JD did as he was bid and made the appropriate response to the compliment. “I have been fortunate in my teachers, but of course am still not worthy of them.”
As they sat in silence while waiting for the tea, The Pale Man removed his sunglasses. His nearly colorless eyes appeared like glassy, pink halos around the black marble of his pupils.
JD noticed The Pale Man staring at the tribal bracelet on his wrist and felt strangely violated. There was no other word for it, nor any rationale for the kind of gut reaction that had kept him alive more than once. He discreetly covered his wrist. The Pale Man nodded slightly, indicating the action had been noted.
The tea arrived, the ceremony flawlessly performed. The teapot and small jade cups were of the finest quality and the tea, exceptional. JD knew he could not say the same of his maneuver with the bracelet and sought to reestablish the balance of their lunge and parry.
“You honor me with this,” said JD, “and your tea is worthy of its cup.”
The older man nodded. “It comes from one of my own plantations.”
“From Lamdong I would say, south slope. A very fine Iron Buddha, tie guan yin.” JD took another small sip of the extraordinary tea he knew was worth a staggering sum, as would be a rare, vintage wine. “I myself grow a Longjing, the Dragon Well, near there on a north-facing slope.”
“Again I say your teachers were very fine.” The Pale Man smiled his tiger smile again. “Perhaps you would someday sell me your Longjing plantation . . . or perhaps trade it for something of value?”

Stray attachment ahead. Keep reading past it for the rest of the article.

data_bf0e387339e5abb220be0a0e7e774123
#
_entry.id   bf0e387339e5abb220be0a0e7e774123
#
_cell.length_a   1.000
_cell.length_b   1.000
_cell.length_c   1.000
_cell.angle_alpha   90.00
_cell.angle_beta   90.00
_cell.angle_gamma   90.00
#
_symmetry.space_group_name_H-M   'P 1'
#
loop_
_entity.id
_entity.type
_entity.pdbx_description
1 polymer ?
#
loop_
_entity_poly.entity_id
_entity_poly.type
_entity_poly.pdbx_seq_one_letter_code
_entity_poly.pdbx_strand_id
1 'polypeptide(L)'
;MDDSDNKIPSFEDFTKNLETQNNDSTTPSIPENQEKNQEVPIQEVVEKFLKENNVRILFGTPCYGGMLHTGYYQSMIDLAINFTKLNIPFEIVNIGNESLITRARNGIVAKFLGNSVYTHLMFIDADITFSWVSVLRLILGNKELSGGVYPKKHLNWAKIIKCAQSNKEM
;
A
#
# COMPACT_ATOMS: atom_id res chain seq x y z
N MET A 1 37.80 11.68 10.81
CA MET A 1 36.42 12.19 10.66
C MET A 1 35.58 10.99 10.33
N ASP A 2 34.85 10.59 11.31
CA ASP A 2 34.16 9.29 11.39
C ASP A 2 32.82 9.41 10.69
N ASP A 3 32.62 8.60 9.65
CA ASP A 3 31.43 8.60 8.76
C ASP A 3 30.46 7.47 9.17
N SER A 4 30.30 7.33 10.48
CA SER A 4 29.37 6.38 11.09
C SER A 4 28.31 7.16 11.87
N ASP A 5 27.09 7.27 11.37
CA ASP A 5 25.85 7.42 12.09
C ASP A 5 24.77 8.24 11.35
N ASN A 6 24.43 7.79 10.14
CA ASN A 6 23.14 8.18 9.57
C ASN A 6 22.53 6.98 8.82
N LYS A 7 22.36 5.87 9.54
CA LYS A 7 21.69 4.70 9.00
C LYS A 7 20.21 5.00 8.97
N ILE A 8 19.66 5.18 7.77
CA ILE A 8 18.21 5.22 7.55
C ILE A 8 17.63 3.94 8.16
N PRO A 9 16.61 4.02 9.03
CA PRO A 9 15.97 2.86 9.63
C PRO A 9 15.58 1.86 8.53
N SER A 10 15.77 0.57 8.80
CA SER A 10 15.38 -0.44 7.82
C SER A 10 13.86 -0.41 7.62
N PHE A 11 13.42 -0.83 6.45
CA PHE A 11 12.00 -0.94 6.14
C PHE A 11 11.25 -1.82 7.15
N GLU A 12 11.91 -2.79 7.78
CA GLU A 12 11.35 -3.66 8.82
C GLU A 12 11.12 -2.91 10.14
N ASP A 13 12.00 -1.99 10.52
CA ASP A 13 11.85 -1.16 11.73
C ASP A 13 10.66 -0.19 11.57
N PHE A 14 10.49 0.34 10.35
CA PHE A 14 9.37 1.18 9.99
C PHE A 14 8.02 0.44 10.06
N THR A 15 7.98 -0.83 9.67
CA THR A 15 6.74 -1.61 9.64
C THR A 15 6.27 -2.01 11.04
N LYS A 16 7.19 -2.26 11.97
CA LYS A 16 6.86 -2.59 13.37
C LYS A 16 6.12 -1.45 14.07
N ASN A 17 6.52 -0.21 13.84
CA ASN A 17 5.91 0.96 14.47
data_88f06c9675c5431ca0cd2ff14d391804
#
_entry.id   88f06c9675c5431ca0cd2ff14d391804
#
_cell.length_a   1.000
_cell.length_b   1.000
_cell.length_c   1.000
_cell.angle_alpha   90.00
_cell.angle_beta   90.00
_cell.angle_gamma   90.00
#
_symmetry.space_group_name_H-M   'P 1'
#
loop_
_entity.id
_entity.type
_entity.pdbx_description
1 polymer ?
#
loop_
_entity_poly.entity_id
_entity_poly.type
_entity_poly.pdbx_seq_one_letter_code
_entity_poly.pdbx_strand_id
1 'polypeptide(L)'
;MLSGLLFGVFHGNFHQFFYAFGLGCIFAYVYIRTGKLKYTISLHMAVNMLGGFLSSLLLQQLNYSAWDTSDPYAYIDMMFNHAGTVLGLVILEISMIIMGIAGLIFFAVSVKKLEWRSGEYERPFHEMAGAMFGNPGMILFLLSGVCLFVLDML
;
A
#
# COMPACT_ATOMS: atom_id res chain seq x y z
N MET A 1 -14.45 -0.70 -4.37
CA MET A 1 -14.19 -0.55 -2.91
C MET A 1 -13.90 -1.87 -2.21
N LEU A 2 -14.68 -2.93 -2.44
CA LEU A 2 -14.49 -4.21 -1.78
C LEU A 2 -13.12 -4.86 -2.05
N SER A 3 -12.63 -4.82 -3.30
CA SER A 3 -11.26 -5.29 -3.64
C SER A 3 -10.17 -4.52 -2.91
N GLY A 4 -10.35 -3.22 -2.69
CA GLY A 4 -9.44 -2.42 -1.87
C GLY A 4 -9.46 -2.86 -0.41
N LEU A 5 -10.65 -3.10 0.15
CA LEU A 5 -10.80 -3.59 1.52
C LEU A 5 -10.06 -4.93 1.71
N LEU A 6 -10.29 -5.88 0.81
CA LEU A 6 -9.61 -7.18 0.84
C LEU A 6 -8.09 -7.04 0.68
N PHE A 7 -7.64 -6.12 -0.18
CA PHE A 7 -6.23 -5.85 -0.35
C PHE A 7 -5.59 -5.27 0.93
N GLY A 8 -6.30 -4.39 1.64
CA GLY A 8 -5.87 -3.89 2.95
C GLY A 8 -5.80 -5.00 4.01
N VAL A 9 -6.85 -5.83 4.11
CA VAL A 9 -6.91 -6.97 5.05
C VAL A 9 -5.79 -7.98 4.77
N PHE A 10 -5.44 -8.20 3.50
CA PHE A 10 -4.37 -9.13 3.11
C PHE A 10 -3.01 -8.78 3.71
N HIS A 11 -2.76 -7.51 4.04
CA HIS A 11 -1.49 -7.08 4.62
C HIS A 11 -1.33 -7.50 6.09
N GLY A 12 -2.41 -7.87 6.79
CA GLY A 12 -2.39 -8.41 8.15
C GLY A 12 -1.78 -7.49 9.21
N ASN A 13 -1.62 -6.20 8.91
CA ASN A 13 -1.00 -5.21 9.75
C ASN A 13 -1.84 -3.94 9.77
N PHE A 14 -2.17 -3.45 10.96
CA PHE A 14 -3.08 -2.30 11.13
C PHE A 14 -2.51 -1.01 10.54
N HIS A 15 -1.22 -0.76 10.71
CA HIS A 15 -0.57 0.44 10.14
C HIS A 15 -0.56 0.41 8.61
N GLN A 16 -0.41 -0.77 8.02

“Perhaps.” JD smiled back.
“I am now expanding my farming interests into other lucrative crops.”
“The war provides many opportunities.”
“Yes,” agreed The Pale Man. “And I will be establishing my operations from north down to the south with our friends in Air America, and then to Europe through the usual family channels in Marseille, and the USA. In order to ensure this—and I always like to ensure things—I would appreciate your and your Ambassador’s cooperation.” He turned the full ferocity of his smile on JD and clapped his hands.
The servant with the tea service appeared again, this time with a domed silver tray. JD’s earlier premonition barreled full force into his psyche, the dark wings converging into an ominous black mass.
“Usually, I would offer perhaps one of her lovely ears or a finger to show my sincerity,” explained The Pale Man, “but in her case, as you said of the golden carp, it would ruin the overall beauty of the composition to mar her. And I certainly would not want to do that, especially if I have to keep her. Now, please allow me to offer some proof that she is already mine.”
The servant removed the domed lid.
JD’s breath stopped.
Centered on the tray was the severed head of the sampan’s boat pilot. Between his teeth was the silver bracelet JD had given Kate.


Making a KillingMaking a Killing by John L Hart
My rating: 5 of 5 stars

Making a Killing by John L. Hart and Olivia Rupprecht is a 2016 Story Plant publication. I was provided a copy of this book by the publisher in exchange for an honest review.

This book is the sequel to “There will be Killing”, which introduced us to Gregg, Izzy, Kate, Phillip, and J.D., as they try to navigate the treacherous waters of Vietnam and try to stay alive.

As the second book begins, J.D. and Kate are enjoying a holiday together, while Gregg has returned to the states and Izzy is still serving his time. However, when Kate is kidnapped, J.D. enlist his old comrades to help him find her.

When I first started this series, I was really unsure how I would feel about it, because books about war, fiction or non-fiction, just is not my thing at all. But, because the book was listed as a mystery thriller, I took a leap of faith and I am really glad I did.

This story deals with the shadowy, and often forgotten or ignored, drug problem and lucrative poppy trade during the Vietnam war.

A great many interesting details of J.D.’s past, is woven within a complex plot concerning “The Pale Man”, the ‘Poppy King”, and serves as a basis for a plethora of mind games and intrigue.